Faithful to my instincts, I had returned from America to offer my sword to Louis XVI. , not to involve myself in party intrigues. I therefore decided to “emigrate. ” Brussels was the headquarters of the most distinguished emigres. There I found my trifling baggage, which had arrived before me. The coxcomb emigres were hateful to me. I was eager to see those like myself, with 600 livres income. My brother remained at Brussels as an aide-de-camp to the Baron de Montboissier.
I set out alone for Coblentz, went up the Rhine to that city, but the royal army was not there. Passing on, I fell in with the Prussian army between Coblentz and Treves. My white uniform caught the king’s eye. He sent for me; he and the Duke of Brunswick took off their hats, and in my person saluted the old French army”(De Chateaubriand, 1802). In his memoirs, the division in France was obvious, and was not to die even in the writings observed by the writer Alexandre Dumas, whose book The Three Musketeers, bravely holds to the army of the king.
The state of France was not only thwarted by impending attacks of Austrian and Prussian power but also threatened by the Terror from within its country, which had originally formed in order to prevent the breaking up of the unity France had tried to maintain. Bertrand Barere de Vieuzac remembers the succession of the Robespierre Triumverate and the request to disband the law of violence as a means to control and prevent further deterioration of the already fragile climate.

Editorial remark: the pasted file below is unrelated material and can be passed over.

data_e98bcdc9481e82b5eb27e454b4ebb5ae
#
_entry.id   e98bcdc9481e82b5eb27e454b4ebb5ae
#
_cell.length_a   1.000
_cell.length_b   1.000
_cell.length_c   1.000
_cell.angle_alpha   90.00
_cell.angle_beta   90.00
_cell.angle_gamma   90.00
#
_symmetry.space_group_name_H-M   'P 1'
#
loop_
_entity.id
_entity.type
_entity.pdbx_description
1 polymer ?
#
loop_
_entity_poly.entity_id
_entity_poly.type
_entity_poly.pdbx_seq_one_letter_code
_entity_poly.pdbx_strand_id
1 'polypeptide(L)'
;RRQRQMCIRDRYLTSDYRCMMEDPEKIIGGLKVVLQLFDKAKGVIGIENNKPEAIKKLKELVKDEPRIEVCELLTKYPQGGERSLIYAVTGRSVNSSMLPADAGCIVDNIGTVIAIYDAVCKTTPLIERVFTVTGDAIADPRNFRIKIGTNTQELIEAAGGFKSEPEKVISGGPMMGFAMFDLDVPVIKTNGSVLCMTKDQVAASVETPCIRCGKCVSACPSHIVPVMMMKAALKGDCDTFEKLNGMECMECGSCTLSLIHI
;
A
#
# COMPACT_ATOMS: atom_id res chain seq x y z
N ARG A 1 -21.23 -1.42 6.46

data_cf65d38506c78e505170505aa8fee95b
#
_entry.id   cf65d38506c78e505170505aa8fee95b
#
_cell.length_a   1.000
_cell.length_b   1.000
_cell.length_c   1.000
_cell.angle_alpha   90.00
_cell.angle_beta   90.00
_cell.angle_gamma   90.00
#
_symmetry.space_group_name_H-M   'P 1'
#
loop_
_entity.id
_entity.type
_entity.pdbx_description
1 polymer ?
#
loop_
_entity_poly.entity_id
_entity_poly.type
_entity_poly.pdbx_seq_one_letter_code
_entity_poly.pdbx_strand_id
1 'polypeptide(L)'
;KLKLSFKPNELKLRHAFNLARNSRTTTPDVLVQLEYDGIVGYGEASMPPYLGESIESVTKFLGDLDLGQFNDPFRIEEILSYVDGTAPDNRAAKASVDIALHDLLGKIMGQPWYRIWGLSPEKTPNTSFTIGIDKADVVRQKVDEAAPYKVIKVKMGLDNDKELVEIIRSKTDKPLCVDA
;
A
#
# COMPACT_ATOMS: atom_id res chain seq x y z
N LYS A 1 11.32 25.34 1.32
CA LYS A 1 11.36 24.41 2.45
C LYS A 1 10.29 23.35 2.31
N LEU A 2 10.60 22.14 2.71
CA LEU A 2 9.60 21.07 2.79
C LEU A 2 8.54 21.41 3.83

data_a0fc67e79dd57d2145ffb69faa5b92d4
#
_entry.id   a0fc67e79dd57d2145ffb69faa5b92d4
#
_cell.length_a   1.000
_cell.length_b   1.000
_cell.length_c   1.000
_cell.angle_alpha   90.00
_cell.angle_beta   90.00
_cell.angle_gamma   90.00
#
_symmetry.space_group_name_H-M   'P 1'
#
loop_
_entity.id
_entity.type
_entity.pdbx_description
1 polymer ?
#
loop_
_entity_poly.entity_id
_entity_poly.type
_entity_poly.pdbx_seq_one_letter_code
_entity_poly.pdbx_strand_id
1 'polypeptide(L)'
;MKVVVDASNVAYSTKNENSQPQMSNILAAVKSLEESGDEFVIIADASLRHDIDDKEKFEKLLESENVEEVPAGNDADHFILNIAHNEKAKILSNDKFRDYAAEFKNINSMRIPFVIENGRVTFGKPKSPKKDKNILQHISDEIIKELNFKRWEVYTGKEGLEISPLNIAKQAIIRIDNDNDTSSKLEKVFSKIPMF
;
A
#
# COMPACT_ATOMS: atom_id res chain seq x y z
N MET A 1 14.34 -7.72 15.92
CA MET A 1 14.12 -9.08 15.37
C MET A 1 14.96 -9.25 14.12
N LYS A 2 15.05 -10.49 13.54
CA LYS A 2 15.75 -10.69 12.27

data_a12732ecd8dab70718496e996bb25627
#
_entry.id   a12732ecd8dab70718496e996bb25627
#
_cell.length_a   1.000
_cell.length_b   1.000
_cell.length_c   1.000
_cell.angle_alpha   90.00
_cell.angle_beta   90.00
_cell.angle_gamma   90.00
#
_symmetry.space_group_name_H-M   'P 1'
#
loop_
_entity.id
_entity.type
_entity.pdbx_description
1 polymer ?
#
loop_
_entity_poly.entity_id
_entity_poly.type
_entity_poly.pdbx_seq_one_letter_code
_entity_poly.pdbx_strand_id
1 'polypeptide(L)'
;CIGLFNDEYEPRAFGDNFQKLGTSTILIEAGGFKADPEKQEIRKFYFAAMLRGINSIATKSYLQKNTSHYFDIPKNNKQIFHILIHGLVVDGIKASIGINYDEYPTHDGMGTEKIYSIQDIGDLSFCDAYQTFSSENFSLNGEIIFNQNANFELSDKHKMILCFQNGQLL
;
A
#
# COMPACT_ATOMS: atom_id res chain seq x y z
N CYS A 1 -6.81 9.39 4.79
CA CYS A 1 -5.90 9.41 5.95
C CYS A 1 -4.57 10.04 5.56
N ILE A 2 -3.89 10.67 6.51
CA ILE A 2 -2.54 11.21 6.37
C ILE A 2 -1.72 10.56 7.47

De Vieuzac had been a member of the Committee and Constituent Assembly: “As for the Committee of Public Safety, they stated that they had played no role in the matter, and disowned the law completely. Everyone agreed that it would be revoked the next day. After this decision, Robespierre and Saint-Just stated that they would put the matter before the public. They stated that it was perfectly clear that a party had been created to ensure immunity for the enemies of the people and that in this way, Liberty’s most ardent friends would be lost.
But, they said, they would know how to protect the good citizens against the combined maneuvering of the two governmental committees. They departed, threatening members of the committee, including Carnot, among others, whom Saint-Just called an aristocrat and threatened to denounce to the Assembly. It was like a declaration of war between the two committees and the triumvirate. ”(De Vieuzac, 1842: 205-206). Another memoir that relates the opposite side of the field are from the Nationalist movement, those opposing Robespierre.
Marthurin de Lescure recalls how he stood up against the Triumverate and by some miracle was not executed for his beliefs. His prime argument was that a man cannot be persecuted on the grounds of hi opinion. He remembers the idea of persecution of civilians and parliamentarians simply because their opinion differed from that of Danton and Robespierre: “Bentabolle’s proposition requesting a report on my motion was rightfully argued against, since the freedom of opinion is the right of a representative of the people, and that without this freedom, the entire State would be oppressed.